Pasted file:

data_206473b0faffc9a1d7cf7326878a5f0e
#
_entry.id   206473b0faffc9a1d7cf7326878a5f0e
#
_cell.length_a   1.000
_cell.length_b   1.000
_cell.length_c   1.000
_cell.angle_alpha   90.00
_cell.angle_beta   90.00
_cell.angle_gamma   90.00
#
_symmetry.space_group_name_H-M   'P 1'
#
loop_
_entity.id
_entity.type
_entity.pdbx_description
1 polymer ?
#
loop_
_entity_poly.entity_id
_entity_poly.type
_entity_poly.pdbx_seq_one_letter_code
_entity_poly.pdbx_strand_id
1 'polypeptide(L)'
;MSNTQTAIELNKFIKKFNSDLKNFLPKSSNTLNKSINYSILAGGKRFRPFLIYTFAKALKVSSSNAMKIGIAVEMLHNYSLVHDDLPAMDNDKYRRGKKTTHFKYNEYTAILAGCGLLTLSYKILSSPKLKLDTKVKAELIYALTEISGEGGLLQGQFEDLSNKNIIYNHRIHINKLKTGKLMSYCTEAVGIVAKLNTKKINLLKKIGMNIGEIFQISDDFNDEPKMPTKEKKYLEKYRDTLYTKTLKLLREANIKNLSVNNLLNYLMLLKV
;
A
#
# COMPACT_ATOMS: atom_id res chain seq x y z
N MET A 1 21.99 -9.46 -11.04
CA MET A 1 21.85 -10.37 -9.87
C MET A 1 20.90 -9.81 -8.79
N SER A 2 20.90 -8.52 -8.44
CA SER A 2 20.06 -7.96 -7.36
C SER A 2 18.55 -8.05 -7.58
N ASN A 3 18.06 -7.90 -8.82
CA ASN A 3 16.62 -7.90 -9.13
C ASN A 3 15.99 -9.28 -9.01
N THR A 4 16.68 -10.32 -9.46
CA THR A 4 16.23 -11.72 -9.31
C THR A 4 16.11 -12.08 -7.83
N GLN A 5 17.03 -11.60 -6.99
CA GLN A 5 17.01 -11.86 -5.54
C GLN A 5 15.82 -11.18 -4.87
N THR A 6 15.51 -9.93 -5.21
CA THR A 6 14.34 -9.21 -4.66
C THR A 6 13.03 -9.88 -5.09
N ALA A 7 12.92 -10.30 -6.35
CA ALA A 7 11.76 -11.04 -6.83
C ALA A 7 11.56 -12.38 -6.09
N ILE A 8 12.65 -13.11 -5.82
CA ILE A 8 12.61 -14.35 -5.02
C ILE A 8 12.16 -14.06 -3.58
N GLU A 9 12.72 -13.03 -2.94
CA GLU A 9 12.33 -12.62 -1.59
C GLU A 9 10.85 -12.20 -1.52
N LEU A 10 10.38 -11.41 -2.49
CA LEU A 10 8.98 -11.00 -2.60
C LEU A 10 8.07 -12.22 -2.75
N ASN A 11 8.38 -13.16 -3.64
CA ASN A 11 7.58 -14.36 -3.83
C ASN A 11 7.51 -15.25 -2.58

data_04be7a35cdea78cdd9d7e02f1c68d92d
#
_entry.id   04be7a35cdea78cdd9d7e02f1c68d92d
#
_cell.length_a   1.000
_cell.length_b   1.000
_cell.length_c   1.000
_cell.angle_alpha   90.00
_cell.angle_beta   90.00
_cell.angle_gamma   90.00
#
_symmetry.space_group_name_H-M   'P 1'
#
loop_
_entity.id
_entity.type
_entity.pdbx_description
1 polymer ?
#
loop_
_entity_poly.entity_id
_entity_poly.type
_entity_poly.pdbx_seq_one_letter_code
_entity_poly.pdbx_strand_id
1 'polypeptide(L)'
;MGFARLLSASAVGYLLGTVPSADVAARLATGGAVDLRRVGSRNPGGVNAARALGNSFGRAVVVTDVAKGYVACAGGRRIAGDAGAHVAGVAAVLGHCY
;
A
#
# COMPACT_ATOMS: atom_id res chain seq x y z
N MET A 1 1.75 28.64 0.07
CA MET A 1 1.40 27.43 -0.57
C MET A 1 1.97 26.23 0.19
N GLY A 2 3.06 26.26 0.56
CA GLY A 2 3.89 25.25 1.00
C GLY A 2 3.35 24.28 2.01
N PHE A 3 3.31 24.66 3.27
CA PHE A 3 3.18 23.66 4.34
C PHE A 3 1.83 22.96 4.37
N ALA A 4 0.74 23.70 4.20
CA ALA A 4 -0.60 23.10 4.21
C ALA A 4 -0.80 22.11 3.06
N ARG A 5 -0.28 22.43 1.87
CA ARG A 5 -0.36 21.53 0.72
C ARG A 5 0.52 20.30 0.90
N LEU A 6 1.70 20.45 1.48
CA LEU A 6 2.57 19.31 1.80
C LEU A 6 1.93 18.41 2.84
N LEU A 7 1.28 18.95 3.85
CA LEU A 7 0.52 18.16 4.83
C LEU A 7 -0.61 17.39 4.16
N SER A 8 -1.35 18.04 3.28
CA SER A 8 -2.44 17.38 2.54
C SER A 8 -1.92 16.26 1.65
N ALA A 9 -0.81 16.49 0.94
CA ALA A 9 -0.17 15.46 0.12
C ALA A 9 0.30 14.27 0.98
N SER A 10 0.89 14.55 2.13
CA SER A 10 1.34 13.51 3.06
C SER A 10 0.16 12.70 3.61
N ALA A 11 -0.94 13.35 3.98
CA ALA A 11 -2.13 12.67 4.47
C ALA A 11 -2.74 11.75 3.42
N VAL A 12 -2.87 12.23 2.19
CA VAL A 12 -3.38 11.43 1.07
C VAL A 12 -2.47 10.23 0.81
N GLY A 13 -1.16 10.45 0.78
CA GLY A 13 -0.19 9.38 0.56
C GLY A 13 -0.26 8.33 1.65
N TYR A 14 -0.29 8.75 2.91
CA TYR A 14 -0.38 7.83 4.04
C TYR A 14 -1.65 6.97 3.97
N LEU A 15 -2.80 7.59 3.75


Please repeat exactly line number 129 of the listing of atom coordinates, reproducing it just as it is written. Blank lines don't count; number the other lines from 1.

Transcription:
C VAL A 12 -2.47 10.23 0.81